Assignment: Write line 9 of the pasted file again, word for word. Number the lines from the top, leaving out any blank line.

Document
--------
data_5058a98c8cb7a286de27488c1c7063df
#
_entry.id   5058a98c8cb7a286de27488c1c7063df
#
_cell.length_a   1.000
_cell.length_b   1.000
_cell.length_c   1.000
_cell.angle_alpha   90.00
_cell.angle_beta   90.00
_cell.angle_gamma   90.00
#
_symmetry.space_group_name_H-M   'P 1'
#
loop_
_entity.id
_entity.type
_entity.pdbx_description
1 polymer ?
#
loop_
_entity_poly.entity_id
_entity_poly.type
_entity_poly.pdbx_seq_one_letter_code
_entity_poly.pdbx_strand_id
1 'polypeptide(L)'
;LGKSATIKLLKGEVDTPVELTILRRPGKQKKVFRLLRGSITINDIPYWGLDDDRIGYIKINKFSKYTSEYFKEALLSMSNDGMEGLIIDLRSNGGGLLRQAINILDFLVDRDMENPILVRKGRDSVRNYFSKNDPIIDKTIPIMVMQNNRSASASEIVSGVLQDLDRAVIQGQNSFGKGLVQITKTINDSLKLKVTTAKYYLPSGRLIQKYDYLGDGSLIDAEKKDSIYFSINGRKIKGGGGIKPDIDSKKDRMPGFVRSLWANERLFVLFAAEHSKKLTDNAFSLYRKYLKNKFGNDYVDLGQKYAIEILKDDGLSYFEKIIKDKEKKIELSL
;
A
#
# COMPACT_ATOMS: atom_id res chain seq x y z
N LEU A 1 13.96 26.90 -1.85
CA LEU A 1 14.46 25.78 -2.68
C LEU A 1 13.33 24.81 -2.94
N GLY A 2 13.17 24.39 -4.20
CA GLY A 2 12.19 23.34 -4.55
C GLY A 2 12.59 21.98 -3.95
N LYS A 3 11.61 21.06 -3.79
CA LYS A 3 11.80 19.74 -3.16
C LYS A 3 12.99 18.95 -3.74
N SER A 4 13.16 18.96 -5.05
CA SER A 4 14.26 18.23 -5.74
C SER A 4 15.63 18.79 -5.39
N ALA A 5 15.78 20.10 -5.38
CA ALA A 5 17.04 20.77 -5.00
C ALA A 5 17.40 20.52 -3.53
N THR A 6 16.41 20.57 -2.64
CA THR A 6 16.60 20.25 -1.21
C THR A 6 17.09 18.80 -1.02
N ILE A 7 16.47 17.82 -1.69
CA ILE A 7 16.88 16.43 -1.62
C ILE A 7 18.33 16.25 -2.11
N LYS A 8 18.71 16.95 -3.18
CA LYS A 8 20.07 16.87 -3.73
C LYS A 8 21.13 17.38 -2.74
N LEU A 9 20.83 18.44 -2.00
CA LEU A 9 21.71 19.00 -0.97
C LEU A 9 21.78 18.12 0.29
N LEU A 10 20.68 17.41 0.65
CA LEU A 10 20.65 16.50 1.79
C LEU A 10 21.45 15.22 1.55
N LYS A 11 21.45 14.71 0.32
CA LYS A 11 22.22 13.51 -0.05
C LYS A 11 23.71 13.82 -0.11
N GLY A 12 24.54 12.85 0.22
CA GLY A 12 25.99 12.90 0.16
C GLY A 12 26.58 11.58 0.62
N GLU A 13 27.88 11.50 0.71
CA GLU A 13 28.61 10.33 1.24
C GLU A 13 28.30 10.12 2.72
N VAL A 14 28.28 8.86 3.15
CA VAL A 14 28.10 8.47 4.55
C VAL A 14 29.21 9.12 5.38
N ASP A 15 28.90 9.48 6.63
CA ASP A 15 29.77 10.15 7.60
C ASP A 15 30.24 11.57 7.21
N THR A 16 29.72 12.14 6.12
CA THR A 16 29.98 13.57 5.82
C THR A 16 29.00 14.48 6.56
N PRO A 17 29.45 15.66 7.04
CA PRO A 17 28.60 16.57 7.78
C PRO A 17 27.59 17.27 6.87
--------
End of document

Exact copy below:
_cell.angle_beta   90.00